Home ownership is a dream for many people. It is a common misconception that filing a bankruptcy or a consumer proposal means you will never be a homeowner. It is possible for the dream of home ownership to be a reality after filing for bankruptcy or a consumer proposal. People go through insolvency proceedings for many different reasons but the goal of getting a fresh start and back on track financially is the same for everyone. If part of goals for the future post-bankruptcy includes home ownership, you should start discussing with this with your trustee or insolvency counselor at your counseling session. There are steps that need to be taken but it is possible to buy a house after filing a consumer proposal or bankruptcy.
Check your Credit Report for Mistakes
After you are discharged from bankruptcy or have completed your consumer proposal, you should request a copy of your credit reports. Equifax and Trans Union are the two major credit bureaus. If you discover issues such as a debt you included in your bankruptcy not being reported properly you can request that the mistakes be corrected.
This step is easy. You don’t have to do anything but wait. In order to qualify for a mortgage, you have wait 2 years after you are discharged from bankruptcy or receive your Certificate of Full Performance if you filed a consumer proposal.
Rebuilding Your Credit Towards Home Ownership
In those two years, you need to re-establish your credit. The Canada Mortgage and Housing Corporation (the government agency that insures most mortgages) have a rule that you must have a minimum credit score of 600 to qualify for a mortgage. However, banks have their own policies and most banks want to see a minimum credit score of 620. Typically lenders want to see two pieces of re-established credit. Preferably they would like to see one type of installment credit (like a loan) and one revolving credit (like a credit card).
It is imperative that any credit you get after bankruptcy be paid on time every month without exception. Mortgage lenders will not lend to people who have had delinquency post-discharge.
You will need a down payment to purchase a house. The minimum amount of a down payment is 5%. However, if you only have been discharged for 2 years, lenders will likely want you to have a 10% down payment. The down payment will have to come from your own resources (such as savings or investments). A down payment cannot be borrowed funds or gifted funds.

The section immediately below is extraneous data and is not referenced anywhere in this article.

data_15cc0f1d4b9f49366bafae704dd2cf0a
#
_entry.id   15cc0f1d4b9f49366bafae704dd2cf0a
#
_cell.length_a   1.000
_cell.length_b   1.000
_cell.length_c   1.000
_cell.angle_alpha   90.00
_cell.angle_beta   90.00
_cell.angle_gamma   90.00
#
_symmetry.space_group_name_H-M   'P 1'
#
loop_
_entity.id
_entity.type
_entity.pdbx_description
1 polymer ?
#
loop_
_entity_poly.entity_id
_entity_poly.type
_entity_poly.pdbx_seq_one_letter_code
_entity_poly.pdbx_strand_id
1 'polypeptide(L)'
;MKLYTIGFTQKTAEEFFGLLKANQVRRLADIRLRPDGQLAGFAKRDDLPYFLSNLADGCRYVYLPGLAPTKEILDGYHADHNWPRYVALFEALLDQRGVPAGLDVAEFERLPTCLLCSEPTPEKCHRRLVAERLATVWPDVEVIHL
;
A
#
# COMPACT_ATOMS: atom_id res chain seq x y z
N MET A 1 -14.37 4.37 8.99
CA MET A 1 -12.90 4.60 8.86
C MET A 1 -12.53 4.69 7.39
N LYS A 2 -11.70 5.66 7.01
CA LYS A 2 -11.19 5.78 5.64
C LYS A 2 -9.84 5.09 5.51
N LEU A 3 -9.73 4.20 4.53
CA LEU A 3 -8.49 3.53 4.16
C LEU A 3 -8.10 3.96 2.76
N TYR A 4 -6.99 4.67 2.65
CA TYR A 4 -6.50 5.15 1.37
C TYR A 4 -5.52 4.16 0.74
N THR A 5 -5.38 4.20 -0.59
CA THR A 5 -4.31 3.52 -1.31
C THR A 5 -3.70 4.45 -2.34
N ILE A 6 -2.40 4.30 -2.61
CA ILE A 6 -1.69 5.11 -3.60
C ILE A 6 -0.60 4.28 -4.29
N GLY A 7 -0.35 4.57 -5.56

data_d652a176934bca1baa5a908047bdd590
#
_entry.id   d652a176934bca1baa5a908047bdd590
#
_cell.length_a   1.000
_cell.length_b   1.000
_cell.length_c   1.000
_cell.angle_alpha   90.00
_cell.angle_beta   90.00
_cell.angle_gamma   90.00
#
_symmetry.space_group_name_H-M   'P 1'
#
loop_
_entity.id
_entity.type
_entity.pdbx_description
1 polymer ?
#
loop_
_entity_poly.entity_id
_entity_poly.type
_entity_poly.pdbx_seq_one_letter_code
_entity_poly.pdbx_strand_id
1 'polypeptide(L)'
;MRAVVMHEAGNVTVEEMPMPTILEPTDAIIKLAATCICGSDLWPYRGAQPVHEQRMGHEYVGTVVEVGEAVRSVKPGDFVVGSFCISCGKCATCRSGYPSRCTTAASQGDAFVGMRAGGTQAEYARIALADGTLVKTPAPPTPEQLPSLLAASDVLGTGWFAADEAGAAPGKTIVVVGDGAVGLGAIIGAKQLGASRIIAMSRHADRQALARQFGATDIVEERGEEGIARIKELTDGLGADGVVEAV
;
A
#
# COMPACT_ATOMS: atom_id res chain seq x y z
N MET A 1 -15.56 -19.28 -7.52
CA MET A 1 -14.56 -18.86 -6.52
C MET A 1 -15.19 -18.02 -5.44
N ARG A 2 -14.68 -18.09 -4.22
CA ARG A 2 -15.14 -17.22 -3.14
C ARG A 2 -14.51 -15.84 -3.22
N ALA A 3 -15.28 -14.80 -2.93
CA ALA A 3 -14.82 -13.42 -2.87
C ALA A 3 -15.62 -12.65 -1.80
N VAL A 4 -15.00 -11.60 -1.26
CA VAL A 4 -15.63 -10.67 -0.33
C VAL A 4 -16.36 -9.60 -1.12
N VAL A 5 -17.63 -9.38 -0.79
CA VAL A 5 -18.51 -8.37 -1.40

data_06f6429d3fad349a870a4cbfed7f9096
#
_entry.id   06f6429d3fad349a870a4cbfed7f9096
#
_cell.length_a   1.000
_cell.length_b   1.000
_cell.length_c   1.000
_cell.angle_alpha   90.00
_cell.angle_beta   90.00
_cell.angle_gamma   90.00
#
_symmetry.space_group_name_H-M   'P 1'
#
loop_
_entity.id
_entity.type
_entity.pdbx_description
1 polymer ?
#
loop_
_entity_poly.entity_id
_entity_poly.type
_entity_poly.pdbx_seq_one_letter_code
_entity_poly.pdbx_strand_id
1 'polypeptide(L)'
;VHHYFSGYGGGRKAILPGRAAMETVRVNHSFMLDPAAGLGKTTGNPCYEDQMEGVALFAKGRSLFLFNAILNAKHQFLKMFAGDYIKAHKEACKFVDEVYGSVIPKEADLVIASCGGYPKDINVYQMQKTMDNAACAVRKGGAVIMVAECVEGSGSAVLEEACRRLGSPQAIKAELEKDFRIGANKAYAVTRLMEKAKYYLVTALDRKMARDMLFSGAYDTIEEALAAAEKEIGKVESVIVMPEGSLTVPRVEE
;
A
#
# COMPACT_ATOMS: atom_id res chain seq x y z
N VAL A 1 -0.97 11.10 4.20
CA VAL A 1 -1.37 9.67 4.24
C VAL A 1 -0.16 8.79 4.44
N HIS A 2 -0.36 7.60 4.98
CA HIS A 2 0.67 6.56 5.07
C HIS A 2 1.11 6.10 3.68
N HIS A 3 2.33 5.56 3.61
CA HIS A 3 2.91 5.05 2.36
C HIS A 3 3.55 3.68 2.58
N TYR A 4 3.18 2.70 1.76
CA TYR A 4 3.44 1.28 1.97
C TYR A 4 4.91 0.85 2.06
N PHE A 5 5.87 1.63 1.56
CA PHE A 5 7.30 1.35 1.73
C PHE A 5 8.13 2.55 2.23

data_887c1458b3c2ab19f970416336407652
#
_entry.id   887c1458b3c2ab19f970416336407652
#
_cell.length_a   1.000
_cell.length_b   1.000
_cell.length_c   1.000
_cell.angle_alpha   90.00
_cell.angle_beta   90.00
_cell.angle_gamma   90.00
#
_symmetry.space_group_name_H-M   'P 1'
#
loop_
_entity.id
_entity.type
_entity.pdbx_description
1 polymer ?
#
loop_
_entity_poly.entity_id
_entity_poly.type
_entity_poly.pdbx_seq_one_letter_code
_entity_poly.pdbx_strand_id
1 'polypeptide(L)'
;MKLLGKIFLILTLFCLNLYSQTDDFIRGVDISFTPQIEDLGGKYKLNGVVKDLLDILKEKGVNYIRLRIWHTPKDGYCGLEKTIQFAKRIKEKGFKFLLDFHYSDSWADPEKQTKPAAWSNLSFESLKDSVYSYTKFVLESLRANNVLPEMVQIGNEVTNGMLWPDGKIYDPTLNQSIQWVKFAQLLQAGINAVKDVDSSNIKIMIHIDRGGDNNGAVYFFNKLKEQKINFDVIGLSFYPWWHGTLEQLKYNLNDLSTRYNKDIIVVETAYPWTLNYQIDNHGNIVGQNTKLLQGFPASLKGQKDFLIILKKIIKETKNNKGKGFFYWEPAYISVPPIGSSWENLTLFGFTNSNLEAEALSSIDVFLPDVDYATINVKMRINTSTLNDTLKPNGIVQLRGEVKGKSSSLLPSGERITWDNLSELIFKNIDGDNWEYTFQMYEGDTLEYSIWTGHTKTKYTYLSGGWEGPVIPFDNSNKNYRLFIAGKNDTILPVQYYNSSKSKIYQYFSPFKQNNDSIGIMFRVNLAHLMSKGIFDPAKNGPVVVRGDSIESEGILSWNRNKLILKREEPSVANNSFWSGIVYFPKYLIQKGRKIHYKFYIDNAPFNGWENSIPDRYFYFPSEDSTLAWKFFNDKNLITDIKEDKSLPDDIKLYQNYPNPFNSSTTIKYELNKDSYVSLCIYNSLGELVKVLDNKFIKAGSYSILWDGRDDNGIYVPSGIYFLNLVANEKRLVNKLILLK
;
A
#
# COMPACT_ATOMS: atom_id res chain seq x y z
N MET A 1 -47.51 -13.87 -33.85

You may want to investigate investing in RRSP’s to accumulate your down payment and withdrawing them under the Canada Revenue Agency’s Home Buyers Plan. Speak to your bank or an investment advisor to determine if this would be a good option for you.
Consider Mortgage Pre-Approval
When you think you are ready to start looking at houses, contact a mortgage broker or your bank to get pre-approved. The advantage is using a mortgage broker is that they can present your situation to multiple lenders to get you the best possible interest rate and they have access to lenders who have more flexible lending policies when it comes to post-bankruptcy / post-proposal mortgages.
Beyond having a down payment and re-established credit you will need to qualify like everyone else based on your income, length of time at your job, debt ratio and the property you are looking at.
Buying a home after filing for a bankruptcy or consumer proposal is possible if you are committed to making it happen. For most people saving a down payment is the hardest part, but hopefully, you will have learned some tips for saving during your counseling sessions. I encourage people to continue setting aside the money they were paying during their bankruptcy after it is down as savings. It is money you will be used to living without and can help you on the path to realizing your future goals.